Doctor insights on:
What Does Psoriatic Arthritis In The Fingers Feel Like
A condition where there is progressive degeneration of one or more joints. Symptoms may include joint pain, swelling, decreased motion, and stiffness. The two most common types of arthritis are osteoarthritis, which is associated first with articular cartilage breakdown with a component of inflammation, and rheumatoid arthritis, which is a systemic autoimmune disorder that affects joint linings first and secondarily ...Read more
Many options.: You can go to your PCP, sports medicine doctors, rheumatologist, orthopedic specialists or physical medicine & rehabilitation specialists. Depends on what you are trying to accomplish, each has their strengths and weaknesses in their treatment options or you may need to see a combination of these specialists to treat your issues. ...Read moreSee 2 more doctor answers
Auto-immune tests: Many forms of arthritis, are auto-immune disorders, where the body mistakenly form antibodies against it's own cells or parts of the cell, such as the nucleus (ana=anton-nuclear antibody). There are now many very specific antibodies that can be measured that could suggest or clinch the diagnosis of a particular arthritis or autoimmune disease, including psoriasis. ...Read more
PsA: Tender, swollen and/or stiff joints red, itchy, flaky skin swollen and tender entheses (where muscle or ligament attaches to bone) pain and stiffness in the back and neck nail changes—for example, a nail that separates from the nail bed and/or becomes pitted and discolored morning stiffness general fatigue a reduced range of motion. ...Read more
Treat psoriasis: Treating the psoriasis usually will help the inflammatory portion of the psoriatic arthritis. If you are still having trouble with the arthritis, there are many options for medicines that can decrease your body's inflammatory response which then will give you relief. See your doctor, and if you aren't getting adequate relief, consider a rheumatology consult. ...Read moreSee 1 more doctor answer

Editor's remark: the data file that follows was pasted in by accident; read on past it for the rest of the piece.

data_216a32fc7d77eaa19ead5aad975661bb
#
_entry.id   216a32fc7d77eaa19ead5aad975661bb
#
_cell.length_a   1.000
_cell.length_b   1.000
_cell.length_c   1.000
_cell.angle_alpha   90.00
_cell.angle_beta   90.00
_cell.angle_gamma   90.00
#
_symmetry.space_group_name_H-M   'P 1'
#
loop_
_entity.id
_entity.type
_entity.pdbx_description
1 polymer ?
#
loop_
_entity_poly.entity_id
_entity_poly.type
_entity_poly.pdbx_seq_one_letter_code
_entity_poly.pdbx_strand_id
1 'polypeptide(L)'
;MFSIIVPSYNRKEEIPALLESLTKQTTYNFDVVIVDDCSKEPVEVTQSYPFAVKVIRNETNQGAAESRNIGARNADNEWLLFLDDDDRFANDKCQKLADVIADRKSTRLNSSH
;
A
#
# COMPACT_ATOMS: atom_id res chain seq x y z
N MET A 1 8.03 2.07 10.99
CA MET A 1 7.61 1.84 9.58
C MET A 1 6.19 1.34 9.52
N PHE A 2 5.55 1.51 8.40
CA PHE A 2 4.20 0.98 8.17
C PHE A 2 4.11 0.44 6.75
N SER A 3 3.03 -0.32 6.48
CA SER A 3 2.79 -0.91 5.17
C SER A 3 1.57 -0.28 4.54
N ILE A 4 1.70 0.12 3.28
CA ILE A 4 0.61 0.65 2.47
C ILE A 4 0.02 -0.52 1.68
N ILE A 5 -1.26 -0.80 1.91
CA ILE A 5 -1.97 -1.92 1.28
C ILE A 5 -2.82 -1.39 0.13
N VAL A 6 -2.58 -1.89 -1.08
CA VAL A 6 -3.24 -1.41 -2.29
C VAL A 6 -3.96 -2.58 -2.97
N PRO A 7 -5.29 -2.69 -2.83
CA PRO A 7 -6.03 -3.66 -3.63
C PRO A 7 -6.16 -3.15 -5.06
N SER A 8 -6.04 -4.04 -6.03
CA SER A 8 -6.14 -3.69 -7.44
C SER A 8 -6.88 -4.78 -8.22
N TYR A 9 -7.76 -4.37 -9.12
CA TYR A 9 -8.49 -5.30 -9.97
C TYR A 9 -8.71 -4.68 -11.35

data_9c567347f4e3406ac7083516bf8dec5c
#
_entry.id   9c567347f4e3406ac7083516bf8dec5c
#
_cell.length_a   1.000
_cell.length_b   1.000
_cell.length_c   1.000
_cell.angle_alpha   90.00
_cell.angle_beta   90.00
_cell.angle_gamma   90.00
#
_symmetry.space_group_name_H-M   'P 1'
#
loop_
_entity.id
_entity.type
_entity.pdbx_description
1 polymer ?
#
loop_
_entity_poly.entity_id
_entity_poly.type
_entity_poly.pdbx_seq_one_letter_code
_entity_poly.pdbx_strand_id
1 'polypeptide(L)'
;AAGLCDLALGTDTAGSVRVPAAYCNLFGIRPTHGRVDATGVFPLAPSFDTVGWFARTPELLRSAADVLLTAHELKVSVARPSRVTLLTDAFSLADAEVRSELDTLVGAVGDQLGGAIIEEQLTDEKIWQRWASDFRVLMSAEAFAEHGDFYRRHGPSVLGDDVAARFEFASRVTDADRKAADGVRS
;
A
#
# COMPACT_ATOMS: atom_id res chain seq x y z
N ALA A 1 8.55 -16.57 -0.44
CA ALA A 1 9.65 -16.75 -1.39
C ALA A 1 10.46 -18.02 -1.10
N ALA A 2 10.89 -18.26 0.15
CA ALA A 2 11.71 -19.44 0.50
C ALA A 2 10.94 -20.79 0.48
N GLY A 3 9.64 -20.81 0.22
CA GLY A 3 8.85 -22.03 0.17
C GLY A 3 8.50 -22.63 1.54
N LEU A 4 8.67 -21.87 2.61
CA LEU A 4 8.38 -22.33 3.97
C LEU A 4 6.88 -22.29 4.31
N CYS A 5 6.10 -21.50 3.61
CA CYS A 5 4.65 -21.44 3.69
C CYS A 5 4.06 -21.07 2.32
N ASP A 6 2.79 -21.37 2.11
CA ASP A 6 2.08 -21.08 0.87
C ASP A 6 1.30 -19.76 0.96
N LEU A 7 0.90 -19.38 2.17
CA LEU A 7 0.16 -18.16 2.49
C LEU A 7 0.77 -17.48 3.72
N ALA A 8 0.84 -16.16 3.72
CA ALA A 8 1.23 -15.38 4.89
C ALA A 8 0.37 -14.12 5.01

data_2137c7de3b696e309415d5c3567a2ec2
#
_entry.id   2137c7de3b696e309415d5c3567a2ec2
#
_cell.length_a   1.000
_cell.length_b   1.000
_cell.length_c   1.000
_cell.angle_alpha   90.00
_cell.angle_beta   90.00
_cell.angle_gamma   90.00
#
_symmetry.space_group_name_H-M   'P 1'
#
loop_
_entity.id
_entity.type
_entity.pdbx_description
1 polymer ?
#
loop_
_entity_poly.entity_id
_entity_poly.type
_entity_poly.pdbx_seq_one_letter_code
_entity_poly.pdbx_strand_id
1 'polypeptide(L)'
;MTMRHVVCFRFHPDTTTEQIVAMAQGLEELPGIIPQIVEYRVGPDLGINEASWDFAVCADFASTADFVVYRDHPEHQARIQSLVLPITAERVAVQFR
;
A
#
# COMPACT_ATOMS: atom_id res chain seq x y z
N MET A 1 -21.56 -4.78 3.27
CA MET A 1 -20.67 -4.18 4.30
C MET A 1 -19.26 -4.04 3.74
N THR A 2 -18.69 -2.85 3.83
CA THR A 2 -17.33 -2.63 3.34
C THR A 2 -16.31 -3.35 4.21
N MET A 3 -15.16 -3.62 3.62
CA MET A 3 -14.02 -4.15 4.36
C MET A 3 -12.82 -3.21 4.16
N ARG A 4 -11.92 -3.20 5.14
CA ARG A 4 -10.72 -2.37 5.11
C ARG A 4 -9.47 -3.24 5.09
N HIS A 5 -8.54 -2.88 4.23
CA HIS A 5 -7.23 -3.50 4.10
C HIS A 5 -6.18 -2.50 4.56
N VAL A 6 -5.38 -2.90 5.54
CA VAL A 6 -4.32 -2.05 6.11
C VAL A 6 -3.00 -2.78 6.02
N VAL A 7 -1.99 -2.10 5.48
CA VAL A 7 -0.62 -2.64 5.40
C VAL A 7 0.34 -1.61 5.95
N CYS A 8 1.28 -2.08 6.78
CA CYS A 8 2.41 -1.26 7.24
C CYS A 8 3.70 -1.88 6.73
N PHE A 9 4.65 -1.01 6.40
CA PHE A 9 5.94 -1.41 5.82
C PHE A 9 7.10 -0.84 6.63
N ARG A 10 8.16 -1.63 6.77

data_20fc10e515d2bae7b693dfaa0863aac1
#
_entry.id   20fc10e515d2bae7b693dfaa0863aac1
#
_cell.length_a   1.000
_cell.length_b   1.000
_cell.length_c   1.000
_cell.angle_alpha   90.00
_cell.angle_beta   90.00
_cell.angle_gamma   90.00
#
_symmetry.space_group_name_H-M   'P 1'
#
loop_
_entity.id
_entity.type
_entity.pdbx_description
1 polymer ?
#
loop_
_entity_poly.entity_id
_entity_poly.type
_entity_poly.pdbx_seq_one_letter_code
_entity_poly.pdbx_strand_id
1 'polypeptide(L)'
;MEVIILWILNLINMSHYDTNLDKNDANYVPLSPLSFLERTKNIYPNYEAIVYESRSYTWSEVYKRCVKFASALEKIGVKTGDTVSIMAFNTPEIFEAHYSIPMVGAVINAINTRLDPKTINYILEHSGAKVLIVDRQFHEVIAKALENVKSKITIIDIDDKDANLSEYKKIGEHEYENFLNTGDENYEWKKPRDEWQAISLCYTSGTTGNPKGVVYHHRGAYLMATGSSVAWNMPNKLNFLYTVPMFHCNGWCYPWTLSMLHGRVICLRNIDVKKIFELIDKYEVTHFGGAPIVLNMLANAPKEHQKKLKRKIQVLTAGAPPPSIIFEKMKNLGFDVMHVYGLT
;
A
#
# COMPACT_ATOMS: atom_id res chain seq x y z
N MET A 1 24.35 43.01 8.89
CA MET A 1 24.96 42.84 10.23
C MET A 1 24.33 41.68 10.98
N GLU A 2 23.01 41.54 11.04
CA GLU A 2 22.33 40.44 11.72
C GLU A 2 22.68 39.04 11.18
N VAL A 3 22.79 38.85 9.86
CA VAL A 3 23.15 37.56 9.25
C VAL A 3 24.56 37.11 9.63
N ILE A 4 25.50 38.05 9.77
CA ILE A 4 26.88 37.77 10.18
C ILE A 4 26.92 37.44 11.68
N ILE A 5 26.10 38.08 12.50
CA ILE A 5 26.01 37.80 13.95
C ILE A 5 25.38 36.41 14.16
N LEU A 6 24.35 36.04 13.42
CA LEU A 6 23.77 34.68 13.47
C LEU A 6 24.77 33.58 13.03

No Cure: But there are highly effective treatments. Some are pills such as methotrexate. Often, we now use biologic medications, like Enbrel, Humira, Remicade, or Stelara (ustekinumab). Most recently a new pill was approved called Otezla. A rheumatologist is experienced in treating psoriatic arthritis. ...Read moreSee 4 more doctor answers
Psoriatic arthritis: Your doctor may recommend tumor necrosis factor-alpha (tnf-alpha) inhibitors if you have severe psoriatic arthritis. These drugs block the protein that causes inflammation in some types of arthritis and can improve signs and symptoms of psoriasis, as well. This group of drugs is the best to treat arthritis caused by psoriasis. ...Read more
Many good options: There are highly effective treatments. Often, we now use biologic medications, like Enbrel, Humira, Remicade, Simponi, Cimzia or Stelara (ustekinumab). These are injected. Some are pills such as methotrexate. Recently a new pill was approved called Otezla. A rheumatologist is experienced in treating psoriatic arthritis and can help. ...Read moreSee 2 more doctor answers
An autoimmune disease involving the skin, nails, and occasionally the joints. It is not contagious. There are several types of skin lesions, most common variety being large red scaly itchy plaques on extensor surfaces such as elbows and knees. Psoriasis can be controlled by a wide variety of medications, but a cure has ...Read more
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